At the start of his second year at Notre Dame, Poland was invaded by Nazi Germany, angering him and re-kindling his interest in flying. Gabreski enlisted in the U.S. Army Air Corps, volunteering as an aviation cadet. After his induction into the U.S. Army at Pittsburgh, Gabreski undertook primary flight training at Parks Air College, near East St. Louis, Illinois, flying the Stearman PT-17. Gabreski was a mediocre trainee, forced to pass an elimination check ride during primary to continue training. [cite book
author=Kenneth P. Werrell
chapter=Other Aces: Francis "Gabby" Gabreski
title=Sabres Over MiG Alley: The F-86 and the Battle For Air Superiority in Korea
publisher=Naval Institute Press
id= ISBN 1591149339
, 186.
] He advanced to basic flight training at Gunter Army Air Base, Alabama, in the Vultee BT-13, and completed advanced training at Maxwell Field, Alabama, in the AT-6 Texan. Gabreski achieved his wings and his commission as a Second Lieutenant in the Air Corps in March 1941, then sailed for Hawaii aboard the SS "Washington" to his first assignment.

World War II

Assigned as a pilot with the 45th Pursuit Squadron of the 15th Pursuit Group at Wheeler Field, Hawaii, 2nd Lt. Gabreski trained on both the P-36 and the newer P-40. He met his future wife, Catherine "Kay" Cochran, in Hawaii and became engaged shortly after the Japanese attack on Pearl Harbor. During that action, Gabreski joined several members of his squadron in flying P-36 fighters in an attempt to intercept the attackers, but the Japanese had withdrawn before their reaction. During the spring and summer of 1942 Gabreski remained with the 45th FS, training in newer model P-40s and in P-39 Airacobras that the unit began to receive.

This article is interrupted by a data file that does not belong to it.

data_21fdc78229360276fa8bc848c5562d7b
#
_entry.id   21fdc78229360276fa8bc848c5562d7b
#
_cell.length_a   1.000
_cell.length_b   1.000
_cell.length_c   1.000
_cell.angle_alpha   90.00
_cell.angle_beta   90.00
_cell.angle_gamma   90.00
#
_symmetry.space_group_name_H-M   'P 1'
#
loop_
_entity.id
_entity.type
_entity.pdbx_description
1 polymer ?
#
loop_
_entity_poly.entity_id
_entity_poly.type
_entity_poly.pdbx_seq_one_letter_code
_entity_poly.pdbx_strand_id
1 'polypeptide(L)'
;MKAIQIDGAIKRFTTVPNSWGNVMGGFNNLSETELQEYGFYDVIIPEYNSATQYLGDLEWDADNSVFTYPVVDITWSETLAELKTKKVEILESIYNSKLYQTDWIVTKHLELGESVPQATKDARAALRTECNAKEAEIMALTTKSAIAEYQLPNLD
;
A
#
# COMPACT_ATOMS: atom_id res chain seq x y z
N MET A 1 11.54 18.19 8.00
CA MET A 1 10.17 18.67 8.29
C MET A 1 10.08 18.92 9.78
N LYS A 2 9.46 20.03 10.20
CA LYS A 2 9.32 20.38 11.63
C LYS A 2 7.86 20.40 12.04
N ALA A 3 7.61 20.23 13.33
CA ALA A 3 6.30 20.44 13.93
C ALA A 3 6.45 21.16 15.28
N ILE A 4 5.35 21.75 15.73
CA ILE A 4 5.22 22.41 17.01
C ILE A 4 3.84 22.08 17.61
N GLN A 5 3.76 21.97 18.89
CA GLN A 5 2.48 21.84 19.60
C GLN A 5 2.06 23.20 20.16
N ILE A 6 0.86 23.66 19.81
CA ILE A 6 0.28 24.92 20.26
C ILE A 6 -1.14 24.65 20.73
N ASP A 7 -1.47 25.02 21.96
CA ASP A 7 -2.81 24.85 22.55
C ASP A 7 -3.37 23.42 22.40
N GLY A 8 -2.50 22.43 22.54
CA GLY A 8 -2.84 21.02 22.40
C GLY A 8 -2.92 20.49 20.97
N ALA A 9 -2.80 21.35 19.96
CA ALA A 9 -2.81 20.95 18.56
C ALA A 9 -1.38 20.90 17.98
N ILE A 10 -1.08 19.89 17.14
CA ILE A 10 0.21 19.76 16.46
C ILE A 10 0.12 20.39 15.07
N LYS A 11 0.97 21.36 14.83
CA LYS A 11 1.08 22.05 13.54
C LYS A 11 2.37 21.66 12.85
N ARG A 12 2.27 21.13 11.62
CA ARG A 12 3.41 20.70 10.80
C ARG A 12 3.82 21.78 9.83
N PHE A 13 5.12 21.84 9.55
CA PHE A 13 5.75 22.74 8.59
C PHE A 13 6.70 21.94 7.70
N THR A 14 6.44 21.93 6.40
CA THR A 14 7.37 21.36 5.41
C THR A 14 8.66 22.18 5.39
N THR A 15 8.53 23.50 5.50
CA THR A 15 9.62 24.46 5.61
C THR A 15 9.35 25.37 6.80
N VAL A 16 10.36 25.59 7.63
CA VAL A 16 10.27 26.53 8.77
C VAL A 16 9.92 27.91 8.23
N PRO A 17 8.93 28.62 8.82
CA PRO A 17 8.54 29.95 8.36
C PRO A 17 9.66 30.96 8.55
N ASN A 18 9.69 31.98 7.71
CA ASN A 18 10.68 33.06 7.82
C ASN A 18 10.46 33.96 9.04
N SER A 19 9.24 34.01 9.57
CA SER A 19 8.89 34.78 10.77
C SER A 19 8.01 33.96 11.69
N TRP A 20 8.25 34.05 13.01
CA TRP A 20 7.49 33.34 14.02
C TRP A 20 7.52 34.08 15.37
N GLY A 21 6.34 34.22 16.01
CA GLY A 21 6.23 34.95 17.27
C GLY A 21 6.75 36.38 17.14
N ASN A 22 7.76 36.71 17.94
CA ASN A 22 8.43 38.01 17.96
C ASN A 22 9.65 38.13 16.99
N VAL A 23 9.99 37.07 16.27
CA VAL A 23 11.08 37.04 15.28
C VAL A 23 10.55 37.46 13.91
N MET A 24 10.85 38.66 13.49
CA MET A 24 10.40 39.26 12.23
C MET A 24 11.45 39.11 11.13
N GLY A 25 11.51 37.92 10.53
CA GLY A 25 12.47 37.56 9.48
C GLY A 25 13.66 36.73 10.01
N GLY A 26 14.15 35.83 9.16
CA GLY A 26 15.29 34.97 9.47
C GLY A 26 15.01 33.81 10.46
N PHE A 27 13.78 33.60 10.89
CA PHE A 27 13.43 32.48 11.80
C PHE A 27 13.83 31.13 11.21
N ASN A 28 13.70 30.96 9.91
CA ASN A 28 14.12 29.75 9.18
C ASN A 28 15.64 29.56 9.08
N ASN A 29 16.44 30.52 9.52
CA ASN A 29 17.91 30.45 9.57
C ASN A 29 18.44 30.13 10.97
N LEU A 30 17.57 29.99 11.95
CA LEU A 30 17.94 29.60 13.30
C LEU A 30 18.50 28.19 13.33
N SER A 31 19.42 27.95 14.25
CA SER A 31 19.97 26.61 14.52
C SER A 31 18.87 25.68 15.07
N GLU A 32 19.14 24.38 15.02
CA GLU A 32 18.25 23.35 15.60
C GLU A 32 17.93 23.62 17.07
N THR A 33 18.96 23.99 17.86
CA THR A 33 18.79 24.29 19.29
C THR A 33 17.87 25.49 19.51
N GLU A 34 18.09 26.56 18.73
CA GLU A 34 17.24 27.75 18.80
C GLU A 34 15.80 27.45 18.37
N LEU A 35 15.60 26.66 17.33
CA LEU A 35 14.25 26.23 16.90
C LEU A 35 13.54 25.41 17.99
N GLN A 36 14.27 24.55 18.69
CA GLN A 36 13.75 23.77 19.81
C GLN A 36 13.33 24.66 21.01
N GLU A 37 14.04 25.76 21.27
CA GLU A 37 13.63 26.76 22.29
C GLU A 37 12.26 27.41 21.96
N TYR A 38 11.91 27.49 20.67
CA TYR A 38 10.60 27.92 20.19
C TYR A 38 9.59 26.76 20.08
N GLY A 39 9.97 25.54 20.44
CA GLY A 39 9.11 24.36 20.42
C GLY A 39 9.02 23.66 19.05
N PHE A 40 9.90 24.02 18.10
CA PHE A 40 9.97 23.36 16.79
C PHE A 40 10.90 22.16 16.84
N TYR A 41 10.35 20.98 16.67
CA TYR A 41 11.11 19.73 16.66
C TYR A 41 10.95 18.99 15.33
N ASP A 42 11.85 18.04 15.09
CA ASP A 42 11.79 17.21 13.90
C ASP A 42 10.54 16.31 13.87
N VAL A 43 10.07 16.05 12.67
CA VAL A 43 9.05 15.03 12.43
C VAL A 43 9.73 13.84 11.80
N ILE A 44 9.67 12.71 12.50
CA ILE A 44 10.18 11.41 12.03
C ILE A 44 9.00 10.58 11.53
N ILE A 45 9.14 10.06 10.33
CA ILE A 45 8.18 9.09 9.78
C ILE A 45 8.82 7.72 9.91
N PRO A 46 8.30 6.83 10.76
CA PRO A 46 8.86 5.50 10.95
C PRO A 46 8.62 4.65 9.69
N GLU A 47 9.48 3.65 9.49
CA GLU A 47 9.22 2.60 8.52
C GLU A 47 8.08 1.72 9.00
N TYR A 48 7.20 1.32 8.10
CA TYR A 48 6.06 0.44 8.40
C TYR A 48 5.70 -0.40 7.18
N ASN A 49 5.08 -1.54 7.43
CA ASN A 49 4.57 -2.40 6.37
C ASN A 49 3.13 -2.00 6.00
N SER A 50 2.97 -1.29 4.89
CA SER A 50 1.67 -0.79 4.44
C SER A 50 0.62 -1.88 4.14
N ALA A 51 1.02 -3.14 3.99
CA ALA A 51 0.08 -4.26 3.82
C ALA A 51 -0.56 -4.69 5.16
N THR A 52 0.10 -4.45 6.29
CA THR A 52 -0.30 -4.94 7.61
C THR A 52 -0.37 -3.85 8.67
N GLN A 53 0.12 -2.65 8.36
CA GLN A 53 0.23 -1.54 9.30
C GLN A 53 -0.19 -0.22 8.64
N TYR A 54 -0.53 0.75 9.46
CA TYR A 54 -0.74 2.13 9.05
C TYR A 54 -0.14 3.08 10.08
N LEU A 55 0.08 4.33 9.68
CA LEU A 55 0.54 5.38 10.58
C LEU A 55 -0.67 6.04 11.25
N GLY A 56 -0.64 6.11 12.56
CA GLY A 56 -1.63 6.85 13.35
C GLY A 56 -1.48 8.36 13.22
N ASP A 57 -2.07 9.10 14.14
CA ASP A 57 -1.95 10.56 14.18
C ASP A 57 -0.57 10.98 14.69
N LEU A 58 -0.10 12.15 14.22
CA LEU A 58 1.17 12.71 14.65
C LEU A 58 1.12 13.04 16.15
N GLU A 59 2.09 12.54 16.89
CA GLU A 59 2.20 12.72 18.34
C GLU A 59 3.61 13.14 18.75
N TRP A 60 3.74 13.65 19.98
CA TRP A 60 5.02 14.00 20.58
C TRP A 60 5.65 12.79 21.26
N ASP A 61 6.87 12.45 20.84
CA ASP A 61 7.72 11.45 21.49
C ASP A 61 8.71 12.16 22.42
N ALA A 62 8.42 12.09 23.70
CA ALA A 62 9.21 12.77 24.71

Gabreski followed closely reports on the Battle of Britain and the role played in it by Polish RAF squadrons, especially by the legendary No. 303 Polish Fighter Squadron. He became concerned that the US did not have many experienced fighter pilots. This gave Gabreski an idea: since Polish squadrons had proved to be capable within the RAF and since he himself was of Polish origin and spoke Polish, he offered to serve as a liaison officer to the Polish squadrons to learn from their experience. The idea was approved and he left Hawaii for Washington D.C. in September 1942, where he received a promotion to Captain.

RAF duty

In October, Gabreski reported to the Eighth Air Force's VIII Fighter Command in England, at that time a rudimentary new headquarters. After a lengthy period of inactivity, he tried to arrange duty with the 303 Squadron, but that unit had been taken out of action for a period of rest. Instead he was attached to the 315th Polish "Deblinski" Fighter Squadron at RAF Northolt in January 1943.